Start learning with our library of video tutorials taught by experts. Get started
Viewed by members. in countries. members currently watching.
Join Adobe InDesign and publishing expert Mike Rankin as he explains how to use InDesign to design a wide range of digital documents, including interactive PDFs and apps for the iPad. This course provides a tour of digital publishing trends and shows how to bring these trends to bear in various projects, such as a slide presentation, a PDF form, and an interactive portfolio. Mike also introduces the Adobe Digital Publishing Suite and shows how to publish dynamic interactive documents to the iPad and other mobile devices.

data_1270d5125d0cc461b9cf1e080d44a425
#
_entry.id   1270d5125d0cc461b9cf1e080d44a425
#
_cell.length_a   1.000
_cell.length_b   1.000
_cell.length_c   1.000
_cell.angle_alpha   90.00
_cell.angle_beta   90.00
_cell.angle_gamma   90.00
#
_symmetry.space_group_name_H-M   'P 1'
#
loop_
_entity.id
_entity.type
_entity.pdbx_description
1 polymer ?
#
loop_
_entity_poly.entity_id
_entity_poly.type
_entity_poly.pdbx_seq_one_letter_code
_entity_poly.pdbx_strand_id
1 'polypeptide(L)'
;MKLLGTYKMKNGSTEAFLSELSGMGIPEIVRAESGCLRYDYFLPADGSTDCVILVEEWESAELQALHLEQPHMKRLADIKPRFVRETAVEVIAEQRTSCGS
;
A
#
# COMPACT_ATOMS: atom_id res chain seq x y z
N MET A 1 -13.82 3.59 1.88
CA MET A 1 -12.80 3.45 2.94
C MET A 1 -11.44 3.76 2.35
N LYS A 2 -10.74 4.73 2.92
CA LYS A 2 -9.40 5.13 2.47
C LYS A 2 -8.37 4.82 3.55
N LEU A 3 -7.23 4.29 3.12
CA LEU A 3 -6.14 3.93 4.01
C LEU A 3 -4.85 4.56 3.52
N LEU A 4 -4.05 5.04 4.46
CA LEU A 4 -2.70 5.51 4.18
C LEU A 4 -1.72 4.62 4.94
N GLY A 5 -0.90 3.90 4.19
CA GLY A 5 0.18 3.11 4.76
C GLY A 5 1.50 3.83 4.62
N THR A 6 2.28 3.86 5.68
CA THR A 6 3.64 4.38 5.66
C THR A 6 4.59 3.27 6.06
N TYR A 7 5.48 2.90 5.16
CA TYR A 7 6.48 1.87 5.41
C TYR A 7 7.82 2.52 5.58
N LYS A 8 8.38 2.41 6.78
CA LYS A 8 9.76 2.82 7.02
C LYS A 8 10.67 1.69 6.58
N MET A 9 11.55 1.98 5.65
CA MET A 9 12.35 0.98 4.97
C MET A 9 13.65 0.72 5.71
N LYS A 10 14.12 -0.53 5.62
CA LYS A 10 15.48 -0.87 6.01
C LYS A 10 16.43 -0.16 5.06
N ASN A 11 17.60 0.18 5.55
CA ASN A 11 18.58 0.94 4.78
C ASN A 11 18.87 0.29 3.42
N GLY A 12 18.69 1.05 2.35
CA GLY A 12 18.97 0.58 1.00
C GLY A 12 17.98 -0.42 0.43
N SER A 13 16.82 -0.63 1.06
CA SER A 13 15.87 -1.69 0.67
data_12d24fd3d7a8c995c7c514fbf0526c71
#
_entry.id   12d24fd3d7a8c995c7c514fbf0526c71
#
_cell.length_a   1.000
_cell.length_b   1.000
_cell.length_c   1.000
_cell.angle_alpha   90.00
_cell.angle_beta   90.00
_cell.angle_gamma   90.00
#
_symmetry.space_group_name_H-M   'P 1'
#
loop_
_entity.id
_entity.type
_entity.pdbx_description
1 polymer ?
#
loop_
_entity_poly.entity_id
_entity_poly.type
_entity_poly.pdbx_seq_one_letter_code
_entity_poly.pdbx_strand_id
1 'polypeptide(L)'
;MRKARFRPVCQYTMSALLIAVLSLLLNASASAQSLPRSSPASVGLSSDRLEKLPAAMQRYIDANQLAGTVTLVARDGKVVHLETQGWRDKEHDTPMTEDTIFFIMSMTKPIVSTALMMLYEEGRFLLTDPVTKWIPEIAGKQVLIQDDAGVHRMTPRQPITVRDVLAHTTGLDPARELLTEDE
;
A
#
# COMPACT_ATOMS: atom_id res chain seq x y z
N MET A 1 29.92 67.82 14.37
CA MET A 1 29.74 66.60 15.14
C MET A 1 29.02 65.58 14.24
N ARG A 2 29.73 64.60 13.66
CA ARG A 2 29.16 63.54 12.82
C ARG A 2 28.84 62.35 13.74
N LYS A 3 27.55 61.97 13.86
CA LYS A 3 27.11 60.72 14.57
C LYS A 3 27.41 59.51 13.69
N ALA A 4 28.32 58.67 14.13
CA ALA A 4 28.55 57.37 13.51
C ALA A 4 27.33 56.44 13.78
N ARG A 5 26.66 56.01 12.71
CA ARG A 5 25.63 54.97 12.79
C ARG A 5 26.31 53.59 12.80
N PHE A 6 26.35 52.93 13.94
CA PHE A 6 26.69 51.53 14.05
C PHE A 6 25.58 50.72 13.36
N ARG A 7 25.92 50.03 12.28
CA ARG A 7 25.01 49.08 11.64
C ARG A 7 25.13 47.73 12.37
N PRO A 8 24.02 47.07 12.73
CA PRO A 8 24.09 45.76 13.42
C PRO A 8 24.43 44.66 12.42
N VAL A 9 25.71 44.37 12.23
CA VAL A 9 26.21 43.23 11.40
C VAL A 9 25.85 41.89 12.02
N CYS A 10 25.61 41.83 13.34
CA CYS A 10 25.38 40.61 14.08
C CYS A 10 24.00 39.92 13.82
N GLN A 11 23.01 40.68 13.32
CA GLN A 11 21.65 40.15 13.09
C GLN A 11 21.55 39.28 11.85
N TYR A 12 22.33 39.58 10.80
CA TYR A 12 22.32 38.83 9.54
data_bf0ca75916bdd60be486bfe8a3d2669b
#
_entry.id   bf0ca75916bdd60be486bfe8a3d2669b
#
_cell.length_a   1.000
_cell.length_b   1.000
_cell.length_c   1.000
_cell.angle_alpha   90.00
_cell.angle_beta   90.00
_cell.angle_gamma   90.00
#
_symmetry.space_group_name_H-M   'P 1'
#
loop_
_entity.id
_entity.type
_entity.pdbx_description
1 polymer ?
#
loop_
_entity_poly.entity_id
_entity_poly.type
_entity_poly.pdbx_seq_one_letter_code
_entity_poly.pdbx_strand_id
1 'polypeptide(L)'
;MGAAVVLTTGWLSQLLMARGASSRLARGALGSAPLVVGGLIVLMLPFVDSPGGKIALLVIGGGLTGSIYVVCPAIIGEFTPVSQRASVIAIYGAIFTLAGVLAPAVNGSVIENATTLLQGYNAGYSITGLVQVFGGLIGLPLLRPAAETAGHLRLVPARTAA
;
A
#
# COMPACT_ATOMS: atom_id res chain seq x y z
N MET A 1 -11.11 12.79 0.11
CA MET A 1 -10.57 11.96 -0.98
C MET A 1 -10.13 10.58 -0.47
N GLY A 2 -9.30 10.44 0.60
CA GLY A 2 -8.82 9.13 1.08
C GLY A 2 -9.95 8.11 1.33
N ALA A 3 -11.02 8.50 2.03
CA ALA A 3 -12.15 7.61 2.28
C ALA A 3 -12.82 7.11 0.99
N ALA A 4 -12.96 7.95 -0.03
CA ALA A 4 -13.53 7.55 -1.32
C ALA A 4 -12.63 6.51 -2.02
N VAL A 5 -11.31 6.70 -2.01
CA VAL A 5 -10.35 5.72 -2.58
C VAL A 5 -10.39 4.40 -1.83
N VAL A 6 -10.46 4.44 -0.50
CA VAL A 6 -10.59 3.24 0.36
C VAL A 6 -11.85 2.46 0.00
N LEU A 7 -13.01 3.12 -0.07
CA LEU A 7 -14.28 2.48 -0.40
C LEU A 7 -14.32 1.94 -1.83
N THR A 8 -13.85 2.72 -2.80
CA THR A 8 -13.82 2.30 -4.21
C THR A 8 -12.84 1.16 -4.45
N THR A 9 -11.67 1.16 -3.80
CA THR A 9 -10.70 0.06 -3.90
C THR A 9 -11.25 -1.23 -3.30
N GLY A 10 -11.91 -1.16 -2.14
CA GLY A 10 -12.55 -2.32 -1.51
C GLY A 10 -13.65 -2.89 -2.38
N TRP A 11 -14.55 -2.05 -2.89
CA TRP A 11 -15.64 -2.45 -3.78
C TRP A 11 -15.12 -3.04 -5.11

In DPS, a folio corresponds to an individual publication like the issue of a magazine, but a magazine without articles would be just about empty. Likewise in order for your folio to have content you have to add articles to the folio. So let's see how. There are two sources for articles in DPS, InDesign documents and HTML files. And there are two methods for adding articles to a folio. You can create an article based on an open InDesign document or you can import documents from a folder. Here we are going to add two articles to a folio from open InDesign documents.
Articles can include one layout or two layouts for portrait and landscape orientation, but you can't mix and match within a folio and have some articles horizontal and other's vertical. All articles in a folio must be portrait only, landscape only, or dual-orientation. And that's what I have here, both of my InDesign files have both horizontal and vertical versions of the layout that I can see in the Pages panel. So let's go to the Folio Builder panel and I'll quickly build a new folio. I will call it Roux Academy.